Oklahoma Gov. Brad Henry says he has begun seeking a replacement for Carroll Fisher, the state’s former insurance commissioner.[@@]
Fisher resigned from his post 2 days before the start of an impeachment trial on corruption charges.[@@]
“By law, Deputy Insurance Commissioner Daryl England will serve as acting director until a successor is named,” the governor says in a statement.
Henry told reporters he hopes to fill the $99,825-a-year commissioner post within 30 days.
Fisher’s attorney, Irwin Box, delivered his client’s letter of resignation Friday morning. Henry, who had asked Fisher to step down weeks ago, accepted it immediately.
Fisher has been indicted in connection with criminal charges that include allegations of mishandling charity funds and political contribution money.
Earlier Fisher told National Underwriter “I will fight this to the end.”
In the past, Fisher ignored calls for his resignation from the Oklahoma attorney general and House speaker. Fisher had said he expected legislators would apologize to him after he proved his innocence.
Fisher’s decision to resign was, Henry says, “without question, the best course of action for the people of Oklahoma. Although Fisher can continue his legal battles as a private citizen, our state will be spared the cost and damage of an ouster trial in the Senate.”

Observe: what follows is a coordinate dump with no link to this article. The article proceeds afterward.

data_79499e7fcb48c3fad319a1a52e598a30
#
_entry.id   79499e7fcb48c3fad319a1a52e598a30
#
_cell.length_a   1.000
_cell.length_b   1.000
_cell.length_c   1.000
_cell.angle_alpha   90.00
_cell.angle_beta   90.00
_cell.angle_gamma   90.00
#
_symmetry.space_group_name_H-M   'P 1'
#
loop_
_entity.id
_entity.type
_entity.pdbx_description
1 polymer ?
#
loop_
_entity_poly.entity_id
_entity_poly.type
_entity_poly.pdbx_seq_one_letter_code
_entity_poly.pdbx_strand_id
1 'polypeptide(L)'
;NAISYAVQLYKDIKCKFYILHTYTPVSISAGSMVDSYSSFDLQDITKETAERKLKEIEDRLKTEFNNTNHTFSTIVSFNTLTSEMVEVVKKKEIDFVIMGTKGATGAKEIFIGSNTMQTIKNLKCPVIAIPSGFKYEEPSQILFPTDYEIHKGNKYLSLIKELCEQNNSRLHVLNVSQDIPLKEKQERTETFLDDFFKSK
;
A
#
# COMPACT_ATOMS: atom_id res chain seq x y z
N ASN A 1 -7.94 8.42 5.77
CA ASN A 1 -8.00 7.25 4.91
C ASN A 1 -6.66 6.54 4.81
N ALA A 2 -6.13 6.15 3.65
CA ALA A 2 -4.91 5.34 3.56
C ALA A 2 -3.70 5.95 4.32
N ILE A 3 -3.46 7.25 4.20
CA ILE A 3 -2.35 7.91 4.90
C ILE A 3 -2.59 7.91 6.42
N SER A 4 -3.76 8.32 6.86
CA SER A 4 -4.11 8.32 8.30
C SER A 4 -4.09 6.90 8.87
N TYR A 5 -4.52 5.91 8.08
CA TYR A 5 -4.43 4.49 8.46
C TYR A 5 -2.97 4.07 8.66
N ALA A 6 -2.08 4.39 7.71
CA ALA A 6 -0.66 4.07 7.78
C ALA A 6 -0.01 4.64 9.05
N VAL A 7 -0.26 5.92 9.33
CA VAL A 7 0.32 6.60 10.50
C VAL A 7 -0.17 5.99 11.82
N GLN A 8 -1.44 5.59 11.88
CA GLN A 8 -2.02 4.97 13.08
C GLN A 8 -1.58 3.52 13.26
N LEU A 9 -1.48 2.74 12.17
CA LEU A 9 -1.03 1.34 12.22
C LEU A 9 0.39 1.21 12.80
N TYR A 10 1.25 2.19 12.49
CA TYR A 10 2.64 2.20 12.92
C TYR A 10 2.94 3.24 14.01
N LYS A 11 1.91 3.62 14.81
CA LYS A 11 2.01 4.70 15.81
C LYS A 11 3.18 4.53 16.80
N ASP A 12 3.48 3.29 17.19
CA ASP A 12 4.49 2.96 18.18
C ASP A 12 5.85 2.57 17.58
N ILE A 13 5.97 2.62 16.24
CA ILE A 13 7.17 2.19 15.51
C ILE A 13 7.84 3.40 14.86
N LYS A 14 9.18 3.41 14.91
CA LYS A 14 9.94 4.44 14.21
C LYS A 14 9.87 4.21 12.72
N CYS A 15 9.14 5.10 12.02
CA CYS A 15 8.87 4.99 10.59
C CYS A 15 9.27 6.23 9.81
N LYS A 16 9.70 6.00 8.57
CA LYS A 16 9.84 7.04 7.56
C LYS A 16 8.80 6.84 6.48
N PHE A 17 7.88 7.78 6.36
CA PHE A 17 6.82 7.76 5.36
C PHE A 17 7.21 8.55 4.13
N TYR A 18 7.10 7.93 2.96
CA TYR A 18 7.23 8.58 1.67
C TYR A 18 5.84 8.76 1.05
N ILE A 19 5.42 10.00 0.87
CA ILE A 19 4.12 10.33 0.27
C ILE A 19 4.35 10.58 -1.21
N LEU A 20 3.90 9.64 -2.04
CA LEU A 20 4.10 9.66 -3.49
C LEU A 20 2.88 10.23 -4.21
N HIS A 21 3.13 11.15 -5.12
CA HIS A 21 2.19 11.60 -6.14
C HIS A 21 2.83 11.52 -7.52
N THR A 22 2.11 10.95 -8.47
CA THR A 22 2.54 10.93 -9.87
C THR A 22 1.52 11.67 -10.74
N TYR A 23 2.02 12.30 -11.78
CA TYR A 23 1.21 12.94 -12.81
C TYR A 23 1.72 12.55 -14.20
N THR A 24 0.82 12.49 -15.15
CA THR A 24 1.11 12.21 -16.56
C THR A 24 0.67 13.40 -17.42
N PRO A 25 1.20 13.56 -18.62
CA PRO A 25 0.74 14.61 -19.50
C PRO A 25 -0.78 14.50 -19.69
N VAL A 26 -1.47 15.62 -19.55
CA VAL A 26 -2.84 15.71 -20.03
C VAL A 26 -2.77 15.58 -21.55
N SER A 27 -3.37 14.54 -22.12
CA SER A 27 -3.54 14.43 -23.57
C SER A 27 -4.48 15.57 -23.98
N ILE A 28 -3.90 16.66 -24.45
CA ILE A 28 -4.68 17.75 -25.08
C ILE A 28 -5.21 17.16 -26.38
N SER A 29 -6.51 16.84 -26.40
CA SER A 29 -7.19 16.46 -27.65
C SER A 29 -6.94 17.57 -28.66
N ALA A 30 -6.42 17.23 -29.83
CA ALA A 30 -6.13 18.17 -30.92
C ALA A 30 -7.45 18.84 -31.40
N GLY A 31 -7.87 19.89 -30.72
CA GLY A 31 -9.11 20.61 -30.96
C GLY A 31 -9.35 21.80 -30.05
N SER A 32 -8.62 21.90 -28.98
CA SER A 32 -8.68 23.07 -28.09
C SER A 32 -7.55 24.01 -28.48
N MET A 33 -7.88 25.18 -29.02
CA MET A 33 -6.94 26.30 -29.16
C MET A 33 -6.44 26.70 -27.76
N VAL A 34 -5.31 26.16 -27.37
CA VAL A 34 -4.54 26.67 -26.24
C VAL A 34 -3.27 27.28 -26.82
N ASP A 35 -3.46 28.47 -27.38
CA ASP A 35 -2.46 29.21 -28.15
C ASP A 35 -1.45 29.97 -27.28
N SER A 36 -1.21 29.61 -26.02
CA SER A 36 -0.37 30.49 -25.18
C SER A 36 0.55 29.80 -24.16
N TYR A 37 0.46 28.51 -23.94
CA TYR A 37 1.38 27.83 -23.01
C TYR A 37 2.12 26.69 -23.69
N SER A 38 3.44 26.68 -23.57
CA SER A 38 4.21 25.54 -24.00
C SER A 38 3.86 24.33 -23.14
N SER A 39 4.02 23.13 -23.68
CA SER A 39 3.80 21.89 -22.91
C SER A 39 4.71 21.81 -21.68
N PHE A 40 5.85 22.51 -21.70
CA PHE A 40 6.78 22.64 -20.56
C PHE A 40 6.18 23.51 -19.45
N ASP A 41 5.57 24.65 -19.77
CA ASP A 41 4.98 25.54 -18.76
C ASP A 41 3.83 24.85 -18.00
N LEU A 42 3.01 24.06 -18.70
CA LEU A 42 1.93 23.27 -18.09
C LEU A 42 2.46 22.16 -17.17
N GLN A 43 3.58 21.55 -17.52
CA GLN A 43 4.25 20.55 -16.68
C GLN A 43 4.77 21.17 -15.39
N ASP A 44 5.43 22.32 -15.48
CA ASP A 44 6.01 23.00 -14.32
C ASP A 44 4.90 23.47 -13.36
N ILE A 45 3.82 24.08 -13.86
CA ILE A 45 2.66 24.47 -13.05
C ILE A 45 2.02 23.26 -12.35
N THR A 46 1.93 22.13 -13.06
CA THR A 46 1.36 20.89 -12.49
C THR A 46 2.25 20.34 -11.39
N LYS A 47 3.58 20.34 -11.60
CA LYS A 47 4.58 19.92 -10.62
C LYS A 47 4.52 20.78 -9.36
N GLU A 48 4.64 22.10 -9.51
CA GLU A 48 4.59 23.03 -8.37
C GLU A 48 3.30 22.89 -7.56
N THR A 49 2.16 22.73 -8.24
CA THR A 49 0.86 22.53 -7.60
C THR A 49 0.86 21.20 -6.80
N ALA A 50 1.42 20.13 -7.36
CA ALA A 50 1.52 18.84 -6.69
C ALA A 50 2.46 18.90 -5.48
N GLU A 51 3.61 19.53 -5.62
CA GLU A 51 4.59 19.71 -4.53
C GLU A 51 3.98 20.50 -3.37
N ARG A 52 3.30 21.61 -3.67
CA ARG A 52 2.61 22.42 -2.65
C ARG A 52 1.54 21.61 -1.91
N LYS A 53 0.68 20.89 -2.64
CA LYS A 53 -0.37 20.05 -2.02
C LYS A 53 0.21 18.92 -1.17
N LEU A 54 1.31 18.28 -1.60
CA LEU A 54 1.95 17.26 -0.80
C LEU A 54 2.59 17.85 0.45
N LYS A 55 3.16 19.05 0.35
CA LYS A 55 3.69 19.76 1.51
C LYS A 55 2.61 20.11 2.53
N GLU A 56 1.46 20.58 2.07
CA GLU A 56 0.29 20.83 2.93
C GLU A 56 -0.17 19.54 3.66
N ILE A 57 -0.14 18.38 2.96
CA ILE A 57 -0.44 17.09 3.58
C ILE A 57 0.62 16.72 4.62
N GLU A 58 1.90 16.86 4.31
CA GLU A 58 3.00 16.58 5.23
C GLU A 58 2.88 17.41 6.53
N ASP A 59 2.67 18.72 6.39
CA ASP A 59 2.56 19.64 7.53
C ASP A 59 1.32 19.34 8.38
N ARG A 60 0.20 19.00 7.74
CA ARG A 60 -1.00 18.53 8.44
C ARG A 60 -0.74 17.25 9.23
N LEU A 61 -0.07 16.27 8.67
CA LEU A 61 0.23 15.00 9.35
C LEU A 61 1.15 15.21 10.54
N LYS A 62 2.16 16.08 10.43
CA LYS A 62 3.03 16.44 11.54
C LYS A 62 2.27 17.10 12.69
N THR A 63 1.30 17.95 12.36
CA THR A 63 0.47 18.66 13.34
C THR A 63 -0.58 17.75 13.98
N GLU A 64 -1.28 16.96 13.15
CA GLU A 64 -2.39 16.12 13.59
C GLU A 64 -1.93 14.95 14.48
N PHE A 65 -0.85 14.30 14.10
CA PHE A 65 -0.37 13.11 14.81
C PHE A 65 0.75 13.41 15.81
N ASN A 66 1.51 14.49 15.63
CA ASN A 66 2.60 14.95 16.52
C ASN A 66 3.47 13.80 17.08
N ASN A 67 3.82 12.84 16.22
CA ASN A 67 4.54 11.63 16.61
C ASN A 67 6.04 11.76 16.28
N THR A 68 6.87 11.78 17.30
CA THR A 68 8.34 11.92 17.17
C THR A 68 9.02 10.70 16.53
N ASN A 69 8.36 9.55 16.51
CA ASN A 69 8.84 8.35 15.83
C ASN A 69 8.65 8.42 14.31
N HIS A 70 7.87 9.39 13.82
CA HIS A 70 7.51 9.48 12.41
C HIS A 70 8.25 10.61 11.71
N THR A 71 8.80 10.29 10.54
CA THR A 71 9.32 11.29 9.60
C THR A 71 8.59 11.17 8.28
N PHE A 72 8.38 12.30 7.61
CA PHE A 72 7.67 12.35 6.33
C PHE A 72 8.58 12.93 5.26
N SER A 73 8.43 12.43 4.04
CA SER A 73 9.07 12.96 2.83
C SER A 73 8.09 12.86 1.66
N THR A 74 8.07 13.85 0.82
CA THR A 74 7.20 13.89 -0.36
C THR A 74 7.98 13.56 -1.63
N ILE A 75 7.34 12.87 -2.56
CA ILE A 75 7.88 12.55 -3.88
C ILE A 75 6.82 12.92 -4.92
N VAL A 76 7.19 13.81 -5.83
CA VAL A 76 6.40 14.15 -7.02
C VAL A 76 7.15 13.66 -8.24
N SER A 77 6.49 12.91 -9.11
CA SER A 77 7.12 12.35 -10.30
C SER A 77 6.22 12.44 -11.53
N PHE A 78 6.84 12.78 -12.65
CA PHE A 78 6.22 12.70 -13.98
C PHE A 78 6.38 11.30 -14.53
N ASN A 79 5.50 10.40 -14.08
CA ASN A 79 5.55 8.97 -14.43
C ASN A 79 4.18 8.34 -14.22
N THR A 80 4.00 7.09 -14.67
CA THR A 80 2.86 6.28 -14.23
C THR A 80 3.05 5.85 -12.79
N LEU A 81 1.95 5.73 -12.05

Just 2 days before his resignation, Oklahoma Supreme Court Chief Justice Joseph M. Watt had denied a request by Fisher to delay the impeachment trial that was due to begin today, ruling that “the issues presented by the specified articles of impeachment have been known by all parties for many months.”
Fisher was accused in the articles of neglect of duty, incompetence and corruption in office and alleged to have:
? Pocketed $1,000 in campaign money for personal use.
? Put money for a continuing education program in private accounts.
? Used his office to solicit for a private charity.
? Accepted office furniture from an insurer he gave a favorable ruling to for a business acquisition.
? Used his official position to dig up dirt on a political opponent.
Henry says, “in accordance with the Oklahoma Constitution and state statutes, I will begin the process of appointing a new insurance commissioner. I will approach this position as I do every appointment, seeking the best person for the job. I am confident this process will produce a highly qualified commissioner with unquestioned honesty and integrity.”
Fisher, who was elected twice to his post, says in a statement he was proud that licensed agents and revenues increased under his tenure.
Before the House vote on impeachment articles, which went overwhelmingly against him, Fisher says he had offered to give any member who visited him his side but none came. He refused to testify for an investigating panel.
He resigned, he says, because, as he prepared for his state Senate trial, “I realized my efforts were futile. I have always prepared for success and not failure. When faced with that reality, I made the decision that I believe is in the best interest of all Oklahomans, most especially my family.”
He continues to face criminal charges in connection with the allegations that he used the campaign donation for personal expenses, illegally operated a charity and mishandled funds for an insurance education conference.
David Meuser, a spokesperson for the Oklahoma department, says Fisher “resigned on Friday, business as usual on Monday.” He says England was meeting with staff and “the governor is expected to make an appointment some time in the next month or so.”